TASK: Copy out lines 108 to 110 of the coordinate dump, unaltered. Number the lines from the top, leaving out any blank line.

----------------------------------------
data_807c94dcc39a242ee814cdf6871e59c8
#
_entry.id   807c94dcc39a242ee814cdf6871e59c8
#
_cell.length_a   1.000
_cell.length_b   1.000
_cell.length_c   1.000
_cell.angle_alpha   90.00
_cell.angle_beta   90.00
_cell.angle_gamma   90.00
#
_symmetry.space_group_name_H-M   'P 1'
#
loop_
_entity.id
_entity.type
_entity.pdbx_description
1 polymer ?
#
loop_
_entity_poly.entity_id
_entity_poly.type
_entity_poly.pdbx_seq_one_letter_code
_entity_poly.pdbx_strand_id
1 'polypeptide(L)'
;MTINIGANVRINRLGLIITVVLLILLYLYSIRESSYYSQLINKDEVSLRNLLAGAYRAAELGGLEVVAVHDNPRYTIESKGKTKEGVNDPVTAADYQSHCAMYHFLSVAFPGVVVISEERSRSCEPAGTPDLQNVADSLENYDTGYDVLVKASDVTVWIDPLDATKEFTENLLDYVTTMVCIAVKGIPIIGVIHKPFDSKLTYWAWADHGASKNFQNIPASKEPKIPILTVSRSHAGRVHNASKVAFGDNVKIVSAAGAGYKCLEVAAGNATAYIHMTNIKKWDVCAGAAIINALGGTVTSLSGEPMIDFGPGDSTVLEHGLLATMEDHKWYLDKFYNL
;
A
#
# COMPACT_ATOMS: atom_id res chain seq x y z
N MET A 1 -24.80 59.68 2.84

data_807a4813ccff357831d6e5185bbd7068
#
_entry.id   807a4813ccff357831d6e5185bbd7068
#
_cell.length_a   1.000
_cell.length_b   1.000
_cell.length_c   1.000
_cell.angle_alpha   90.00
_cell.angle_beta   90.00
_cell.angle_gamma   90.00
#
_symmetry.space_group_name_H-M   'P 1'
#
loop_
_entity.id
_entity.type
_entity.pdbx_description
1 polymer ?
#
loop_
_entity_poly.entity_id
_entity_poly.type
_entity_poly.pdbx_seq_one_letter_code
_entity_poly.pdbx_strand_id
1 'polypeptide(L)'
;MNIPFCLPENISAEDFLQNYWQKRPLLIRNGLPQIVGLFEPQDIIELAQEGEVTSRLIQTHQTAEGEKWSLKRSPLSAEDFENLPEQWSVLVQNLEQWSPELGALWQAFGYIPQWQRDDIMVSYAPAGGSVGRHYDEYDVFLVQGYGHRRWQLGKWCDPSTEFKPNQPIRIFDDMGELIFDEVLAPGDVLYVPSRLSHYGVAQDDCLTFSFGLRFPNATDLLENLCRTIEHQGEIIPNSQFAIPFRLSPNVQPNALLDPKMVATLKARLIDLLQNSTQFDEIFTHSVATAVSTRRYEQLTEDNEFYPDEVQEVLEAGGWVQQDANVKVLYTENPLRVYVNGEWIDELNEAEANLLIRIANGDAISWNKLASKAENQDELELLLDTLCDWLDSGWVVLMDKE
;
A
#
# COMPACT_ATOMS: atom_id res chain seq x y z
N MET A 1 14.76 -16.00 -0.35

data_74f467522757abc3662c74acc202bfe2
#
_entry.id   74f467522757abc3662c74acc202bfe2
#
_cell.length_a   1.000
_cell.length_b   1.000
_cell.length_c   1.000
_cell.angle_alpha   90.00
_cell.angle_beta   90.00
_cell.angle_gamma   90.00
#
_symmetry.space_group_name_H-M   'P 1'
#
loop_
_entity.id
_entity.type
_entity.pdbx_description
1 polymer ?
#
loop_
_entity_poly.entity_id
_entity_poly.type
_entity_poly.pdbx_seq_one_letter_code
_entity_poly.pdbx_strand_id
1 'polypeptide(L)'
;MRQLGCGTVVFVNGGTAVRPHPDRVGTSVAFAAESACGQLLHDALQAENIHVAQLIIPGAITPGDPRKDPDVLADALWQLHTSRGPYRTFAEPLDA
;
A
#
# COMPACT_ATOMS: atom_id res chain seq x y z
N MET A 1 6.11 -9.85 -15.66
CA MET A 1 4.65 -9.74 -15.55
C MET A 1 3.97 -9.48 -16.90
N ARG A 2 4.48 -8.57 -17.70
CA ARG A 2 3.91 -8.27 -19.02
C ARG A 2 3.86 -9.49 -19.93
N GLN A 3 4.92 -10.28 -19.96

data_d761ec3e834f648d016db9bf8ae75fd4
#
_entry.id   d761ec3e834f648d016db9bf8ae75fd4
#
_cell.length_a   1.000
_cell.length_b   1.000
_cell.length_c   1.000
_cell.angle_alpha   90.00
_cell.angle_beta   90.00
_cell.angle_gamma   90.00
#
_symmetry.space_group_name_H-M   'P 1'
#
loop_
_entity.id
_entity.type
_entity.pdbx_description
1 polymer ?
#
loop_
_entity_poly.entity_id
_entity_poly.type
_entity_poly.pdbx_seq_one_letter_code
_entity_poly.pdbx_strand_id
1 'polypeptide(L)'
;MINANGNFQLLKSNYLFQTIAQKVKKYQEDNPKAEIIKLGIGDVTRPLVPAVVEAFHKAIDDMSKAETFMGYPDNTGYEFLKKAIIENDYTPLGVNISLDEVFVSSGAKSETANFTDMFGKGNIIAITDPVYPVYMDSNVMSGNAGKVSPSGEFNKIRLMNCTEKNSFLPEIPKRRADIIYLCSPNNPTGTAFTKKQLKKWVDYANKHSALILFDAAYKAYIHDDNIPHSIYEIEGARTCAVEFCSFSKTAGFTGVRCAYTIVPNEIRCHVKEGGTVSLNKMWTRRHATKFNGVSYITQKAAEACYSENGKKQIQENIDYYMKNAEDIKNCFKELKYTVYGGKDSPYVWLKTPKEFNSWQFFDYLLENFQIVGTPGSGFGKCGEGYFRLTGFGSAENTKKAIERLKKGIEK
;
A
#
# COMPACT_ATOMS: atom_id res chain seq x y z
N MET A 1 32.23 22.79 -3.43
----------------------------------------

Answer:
_cell.angle_beta   90.00
_cell.angle_gamma   90.00
#